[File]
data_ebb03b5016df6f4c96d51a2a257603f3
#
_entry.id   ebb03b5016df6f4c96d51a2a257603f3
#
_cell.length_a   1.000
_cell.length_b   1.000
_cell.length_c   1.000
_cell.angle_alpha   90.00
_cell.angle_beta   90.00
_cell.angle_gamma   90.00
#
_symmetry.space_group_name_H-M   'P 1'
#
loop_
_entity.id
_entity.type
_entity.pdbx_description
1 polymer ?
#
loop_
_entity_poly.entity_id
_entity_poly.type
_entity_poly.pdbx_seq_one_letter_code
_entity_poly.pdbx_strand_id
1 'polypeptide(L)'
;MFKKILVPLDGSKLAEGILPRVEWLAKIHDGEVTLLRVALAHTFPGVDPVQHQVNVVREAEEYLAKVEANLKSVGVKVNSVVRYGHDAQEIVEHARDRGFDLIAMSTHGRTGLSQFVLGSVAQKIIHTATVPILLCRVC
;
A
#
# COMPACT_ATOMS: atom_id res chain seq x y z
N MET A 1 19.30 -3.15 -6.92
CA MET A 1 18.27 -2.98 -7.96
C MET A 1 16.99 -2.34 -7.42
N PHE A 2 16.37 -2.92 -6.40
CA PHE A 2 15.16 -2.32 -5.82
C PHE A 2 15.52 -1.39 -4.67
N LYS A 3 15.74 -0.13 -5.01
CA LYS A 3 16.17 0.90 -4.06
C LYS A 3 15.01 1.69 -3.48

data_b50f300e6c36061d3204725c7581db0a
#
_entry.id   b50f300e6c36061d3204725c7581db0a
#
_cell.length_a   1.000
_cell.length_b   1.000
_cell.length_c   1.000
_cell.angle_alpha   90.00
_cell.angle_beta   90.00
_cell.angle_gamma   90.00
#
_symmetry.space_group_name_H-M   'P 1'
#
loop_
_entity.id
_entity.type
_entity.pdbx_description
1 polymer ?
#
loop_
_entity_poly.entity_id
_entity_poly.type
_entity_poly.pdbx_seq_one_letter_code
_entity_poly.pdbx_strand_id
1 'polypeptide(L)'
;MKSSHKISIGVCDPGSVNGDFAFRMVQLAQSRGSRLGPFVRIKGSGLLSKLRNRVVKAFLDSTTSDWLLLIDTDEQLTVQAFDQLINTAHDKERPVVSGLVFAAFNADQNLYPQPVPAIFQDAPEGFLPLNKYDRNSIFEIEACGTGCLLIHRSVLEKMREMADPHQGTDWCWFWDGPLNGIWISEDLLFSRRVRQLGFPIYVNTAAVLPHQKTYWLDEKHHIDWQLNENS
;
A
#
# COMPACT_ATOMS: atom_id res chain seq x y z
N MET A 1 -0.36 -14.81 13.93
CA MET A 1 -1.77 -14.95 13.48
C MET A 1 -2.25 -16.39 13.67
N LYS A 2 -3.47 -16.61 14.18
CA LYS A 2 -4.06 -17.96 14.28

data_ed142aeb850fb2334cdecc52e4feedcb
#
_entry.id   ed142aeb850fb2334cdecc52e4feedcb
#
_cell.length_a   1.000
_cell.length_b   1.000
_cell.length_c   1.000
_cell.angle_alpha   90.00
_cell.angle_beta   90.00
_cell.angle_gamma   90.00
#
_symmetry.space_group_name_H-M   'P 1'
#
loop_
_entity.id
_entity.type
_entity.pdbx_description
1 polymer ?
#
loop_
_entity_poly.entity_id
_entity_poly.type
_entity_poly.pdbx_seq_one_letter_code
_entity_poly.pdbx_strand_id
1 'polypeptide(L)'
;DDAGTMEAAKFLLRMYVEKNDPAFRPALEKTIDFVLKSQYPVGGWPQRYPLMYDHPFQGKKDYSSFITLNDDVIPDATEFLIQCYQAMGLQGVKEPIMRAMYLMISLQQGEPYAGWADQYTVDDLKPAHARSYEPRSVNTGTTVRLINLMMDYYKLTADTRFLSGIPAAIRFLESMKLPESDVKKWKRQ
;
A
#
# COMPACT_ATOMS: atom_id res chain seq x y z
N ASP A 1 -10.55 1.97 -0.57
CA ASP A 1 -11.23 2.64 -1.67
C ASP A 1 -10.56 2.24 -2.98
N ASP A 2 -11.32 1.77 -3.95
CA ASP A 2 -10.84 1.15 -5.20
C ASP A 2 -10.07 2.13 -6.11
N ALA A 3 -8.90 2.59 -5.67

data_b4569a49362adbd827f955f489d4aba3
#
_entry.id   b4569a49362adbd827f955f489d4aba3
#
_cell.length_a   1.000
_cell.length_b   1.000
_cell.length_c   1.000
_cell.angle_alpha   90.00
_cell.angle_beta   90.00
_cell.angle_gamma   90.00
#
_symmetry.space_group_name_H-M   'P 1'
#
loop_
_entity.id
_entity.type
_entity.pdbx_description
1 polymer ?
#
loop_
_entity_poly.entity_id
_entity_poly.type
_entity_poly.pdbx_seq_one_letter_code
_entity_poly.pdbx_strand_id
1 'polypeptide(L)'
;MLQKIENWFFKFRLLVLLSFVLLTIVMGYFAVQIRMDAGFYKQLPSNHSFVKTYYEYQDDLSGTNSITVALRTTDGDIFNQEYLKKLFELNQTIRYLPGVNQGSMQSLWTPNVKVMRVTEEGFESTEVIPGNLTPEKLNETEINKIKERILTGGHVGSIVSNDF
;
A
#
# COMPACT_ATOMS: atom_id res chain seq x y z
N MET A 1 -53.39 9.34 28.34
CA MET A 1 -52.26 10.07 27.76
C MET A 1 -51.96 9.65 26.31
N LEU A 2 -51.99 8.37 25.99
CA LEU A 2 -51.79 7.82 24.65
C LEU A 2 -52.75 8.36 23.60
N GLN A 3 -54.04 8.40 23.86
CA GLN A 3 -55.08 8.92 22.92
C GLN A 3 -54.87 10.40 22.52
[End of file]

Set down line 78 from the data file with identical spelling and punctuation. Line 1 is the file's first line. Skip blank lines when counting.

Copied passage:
#